What is a Roth IRA?
A Roth IRA is an individual retirement account (IRA). A traditional IRA and a Roth IRA are similar in that they both allow you to save designated funds for retirement. The key difference is the tax treatment for each account.
Traditional IRAs allow you to contribute to your personal retirement account. When you contribute you are allowed to take a tax deduction for your contribution amount in the year you contribute. When you withdraw the money in retirement you owe income taxes on the amount withdrawn. A Roth IRA offers you no tax deduction for the year you contribute. However, when you withdraw the money in retirement everything comes out tax-free. No tax is due.
How much can I contribute to a Roth IRA in 2021?
Your total contributions to all of your traditional and Roth IRAs cannot be more than $6,000. If you are age 50 or older you may contribute an additional $1,000 catch-up contribution. You cannot contribute more than your taxable compensation limit for the year.
There are limits as to how much you can contribute based on your income limits. Since the limits change each year the best strategy is to check with the IRS for the most up-to-date limits and amounts. You may visit the IRS resource here.
A simplified comparison between Traditional and Roth IRAs
John and Ted are twins. Both are age 20 and have jobs that pay $50,000. In 2020 that puts them in the 22% tax bracket.
John hates paying taxes. He decides to contribute $6,000 into a traditional IRA. As such he doesn’t have to pay taxes on the amount contributed. He lowers his tax bill this year by $1,320 ($6,000 * 22%).
Ted decides to take the long view. He puts $6,000 into a Roth IRA and gets no tax benefit this year.
They both never contribute to the IRAs again. Thanks to some luck in investing both have grown their IRAs to $500,000 by the time they are 60.
To celebrate their good fortune, they choose to withdraw the entire accounts so they can purchase a vacation home together.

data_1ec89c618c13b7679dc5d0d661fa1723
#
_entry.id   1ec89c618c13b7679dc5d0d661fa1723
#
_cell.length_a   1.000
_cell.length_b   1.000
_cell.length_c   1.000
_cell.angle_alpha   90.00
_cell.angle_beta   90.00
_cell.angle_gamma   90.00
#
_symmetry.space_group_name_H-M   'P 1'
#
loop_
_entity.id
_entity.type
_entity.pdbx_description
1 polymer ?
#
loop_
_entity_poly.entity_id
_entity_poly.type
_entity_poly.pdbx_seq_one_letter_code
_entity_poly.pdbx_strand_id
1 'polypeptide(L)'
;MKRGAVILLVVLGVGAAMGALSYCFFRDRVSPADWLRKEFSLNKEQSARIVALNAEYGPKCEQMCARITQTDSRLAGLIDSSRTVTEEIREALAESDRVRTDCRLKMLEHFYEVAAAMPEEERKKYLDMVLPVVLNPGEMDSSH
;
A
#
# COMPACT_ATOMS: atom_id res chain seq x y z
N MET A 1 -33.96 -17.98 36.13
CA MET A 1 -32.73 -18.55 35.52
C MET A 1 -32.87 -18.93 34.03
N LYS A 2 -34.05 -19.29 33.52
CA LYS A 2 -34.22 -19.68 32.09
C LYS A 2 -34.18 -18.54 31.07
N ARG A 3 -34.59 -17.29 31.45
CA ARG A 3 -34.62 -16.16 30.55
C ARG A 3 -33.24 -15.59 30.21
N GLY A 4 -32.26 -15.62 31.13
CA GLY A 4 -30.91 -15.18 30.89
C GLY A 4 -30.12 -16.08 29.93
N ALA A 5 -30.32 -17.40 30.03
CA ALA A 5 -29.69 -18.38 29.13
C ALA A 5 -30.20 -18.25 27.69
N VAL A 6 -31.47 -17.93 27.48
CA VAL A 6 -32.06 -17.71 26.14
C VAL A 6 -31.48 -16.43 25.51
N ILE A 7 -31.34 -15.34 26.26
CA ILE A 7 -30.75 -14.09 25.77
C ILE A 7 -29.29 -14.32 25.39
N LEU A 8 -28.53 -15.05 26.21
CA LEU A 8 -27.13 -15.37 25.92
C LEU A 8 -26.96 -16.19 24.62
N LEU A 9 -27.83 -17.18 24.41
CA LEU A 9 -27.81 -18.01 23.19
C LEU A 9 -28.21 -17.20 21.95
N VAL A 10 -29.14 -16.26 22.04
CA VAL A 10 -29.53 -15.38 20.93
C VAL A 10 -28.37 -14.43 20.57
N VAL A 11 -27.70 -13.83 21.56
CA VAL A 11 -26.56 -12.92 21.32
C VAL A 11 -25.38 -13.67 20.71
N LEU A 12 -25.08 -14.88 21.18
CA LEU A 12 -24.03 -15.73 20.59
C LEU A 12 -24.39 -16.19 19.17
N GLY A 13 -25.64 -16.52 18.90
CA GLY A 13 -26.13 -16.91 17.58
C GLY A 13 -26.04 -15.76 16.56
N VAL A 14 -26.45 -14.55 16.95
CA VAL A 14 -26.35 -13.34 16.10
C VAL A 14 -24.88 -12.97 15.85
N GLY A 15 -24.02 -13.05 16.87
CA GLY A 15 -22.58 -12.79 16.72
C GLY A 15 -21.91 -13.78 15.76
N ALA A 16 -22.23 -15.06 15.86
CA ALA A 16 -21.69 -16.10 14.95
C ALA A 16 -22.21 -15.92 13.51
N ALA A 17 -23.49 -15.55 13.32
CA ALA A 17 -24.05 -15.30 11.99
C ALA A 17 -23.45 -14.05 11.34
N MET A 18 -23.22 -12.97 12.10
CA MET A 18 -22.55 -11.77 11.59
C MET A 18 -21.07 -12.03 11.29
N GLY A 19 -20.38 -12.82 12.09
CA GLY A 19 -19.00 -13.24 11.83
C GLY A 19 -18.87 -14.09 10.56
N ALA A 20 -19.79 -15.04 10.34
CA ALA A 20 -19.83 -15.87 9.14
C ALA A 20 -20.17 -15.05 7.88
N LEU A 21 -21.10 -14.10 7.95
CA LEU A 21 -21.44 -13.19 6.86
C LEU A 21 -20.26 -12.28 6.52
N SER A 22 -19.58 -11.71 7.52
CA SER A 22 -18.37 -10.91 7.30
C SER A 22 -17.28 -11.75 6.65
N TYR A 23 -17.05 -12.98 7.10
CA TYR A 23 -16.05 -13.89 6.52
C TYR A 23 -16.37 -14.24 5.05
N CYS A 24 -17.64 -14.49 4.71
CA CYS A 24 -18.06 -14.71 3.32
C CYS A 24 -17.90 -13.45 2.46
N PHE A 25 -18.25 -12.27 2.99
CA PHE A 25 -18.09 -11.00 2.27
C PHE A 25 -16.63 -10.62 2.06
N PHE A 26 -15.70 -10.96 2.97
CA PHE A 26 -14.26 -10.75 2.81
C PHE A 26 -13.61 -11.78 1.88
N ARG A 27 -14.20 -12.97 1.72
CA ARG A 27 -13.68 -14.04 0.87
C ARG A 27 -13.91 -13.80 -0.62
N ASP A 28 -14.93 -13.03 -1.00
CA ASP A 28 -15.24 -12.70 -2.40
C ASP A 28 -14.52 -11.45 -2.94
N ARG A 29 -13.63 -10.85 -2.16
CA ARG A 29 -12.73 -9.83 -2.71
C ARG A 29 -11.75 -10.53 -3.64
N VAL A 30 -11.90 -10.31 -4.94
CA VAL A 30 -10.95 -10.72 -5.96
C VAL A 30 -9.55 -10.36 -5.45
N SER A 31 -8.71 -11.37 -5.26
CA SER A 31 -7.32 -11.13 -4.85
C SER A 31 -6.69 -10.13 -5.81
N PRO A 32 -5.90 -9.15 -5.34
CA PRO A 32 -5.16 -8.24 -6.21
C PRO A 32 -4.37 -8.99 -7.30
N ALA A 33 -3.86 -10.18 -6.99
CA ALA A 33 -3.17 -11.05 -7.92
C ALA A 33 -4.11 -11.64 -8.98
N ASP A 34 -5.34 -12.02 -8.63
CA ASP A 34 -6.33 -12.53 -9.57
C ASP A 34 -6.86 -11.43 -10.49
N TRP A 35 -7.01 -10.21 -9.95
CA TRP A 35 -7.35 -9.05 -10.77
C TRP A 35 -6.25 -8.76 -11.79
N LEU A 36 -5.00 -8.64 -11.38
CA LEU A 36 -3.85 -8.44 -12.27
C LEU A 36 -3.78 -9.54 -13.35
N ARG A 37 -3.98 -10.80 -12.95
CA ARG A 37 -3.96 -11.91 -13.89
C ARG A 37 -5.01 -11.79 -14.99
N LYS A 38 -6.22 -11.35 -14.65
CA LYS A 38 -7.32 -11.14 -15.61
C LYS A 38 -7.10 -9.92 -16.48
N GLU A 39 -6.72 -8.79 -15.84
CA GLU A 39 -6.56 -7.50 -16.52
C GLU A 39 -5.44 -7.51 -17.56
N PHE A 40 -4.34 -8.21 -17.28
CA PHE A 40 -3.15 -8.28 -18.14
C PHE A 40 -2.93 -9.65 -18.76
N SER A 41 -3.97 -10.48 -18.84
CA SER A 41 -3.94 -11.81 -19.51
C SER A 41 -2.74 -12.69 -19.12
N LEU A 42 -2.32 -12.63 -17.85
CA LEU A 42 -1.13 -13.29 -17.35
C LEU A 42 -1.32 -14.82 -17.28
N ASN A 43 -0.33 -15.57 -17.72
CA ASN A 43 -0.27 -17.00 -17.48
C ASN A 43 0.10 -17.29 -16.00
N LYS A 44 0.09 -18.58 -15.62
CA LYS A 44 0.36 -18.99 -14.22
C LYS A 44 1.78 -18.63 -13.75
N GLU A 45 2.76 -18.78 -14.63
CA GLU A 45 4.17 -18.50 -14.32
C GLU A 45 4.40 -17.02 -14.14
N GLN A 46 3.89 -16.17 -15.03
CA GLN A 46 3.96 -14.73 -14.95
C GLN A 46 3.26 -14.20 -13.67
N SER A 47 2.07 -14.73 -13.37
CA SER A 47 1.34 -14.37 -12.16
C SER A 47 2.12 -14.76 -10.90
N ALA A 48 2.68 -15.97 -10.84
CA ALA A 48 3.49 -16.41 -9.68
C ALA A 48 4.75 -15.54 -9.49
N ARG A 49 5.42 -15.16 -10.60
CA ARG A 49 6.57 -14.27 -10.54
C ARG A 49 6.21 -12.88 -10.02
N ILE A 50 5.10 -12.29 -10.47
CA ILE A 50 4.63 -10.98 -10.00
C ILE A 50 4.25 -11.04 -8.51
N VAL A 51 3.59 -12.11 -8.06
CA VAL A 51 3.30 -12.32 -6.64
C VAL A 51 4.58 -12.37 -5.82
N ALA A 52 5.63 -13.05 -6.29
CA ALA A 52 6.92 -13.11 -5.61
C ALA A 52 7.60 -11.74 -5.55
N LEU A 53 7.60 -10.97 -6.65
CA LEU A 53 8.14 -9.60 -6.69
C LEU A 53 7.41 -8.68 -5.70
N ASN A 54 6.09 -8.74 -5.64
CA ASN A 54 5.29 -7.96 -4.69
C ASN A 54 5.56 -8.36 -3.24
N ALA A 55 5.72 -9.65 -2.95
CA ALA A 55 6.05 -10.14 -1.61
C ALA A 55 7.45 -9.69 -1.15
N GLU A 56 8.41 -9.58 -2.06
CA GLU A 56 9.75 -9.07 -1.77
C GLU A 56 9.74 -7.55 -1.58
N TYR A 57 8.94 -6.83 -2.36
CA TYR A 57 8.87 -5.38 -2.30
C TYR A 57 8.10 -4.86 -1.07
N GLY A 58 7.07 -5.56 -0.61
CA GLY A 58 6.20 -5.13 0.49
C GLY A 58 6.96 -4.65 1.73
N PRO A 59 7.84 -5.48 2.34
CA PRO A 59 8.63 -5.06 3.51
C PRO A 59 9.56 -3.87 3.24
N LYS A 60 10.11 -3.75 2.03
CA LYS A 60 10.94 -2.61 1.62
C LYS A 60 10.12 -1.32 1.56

In 2060 tax rates have risen quite a bit so the government can pay down the deficit. A single earning $500,000 is in the 50% tax bracket.
John pulls out his $500,000. Since he had the traditional IRA, everything is taxable too him. He pays the IRS $250,000 ($500,000 * 50%). He has less than he thought to put towards the vacation home but is pleased that his account has grown so much.
Ted pulls out his $500,000. Since he had the Roth IRA, he owes no taxes on his withdrawal. He pays the IRS $0. By paying the extra $1,320 in tax 40 years ago he has $250,000 more than his brother.
What are the best investments for a Roth IRA?
The key takeaway is that it is in the investor’s best interest to grow their Roth IRA as much as possible over their lifetime so they can create the highest tax-exempt value as possible.
There are two ways to make this happen. Increase the time horizon and increase the rate of return.
To have the most time to grow you can obviously start early. However, you should also structure your withdrawal strategy such that the Roth IRA is the last asset you touch. You don’t have to take required minimum distributions (RMDs) from a Roth IRA so this account should be the last asset you spend.
To increase the rate of return you need growth instruments. This is why I recommend Roth IRAs should be invested solely in the stock market with very few exceptions. That’s right – 100% in stocks.
The main exception to this rule would be if it skews your overall household asset allocation to an allocation too risky for you. If you have other accounts (401k, traditional IRA, taxable accounts) use those to hold the more conservative fixed income investments. If the Roth IRA is so large in dollar terms compared to the other accounts, you may be forced to put more conservative investments there to ensure your overall household asset allocation meets your risk tolerance.
How do I get started with a Roth IRA?
For those new to investing you can visit our prior blog: “How Do I Get Started Investing?”
I have more questions. What do I do next?
If you’d like to discuss how to utilize a Roth IRA to your benefit you can schedule an introductory call with us using this link:
Birch Investments is a fee-only financial planner based in South Dakota. We serve clients nationwide virtually.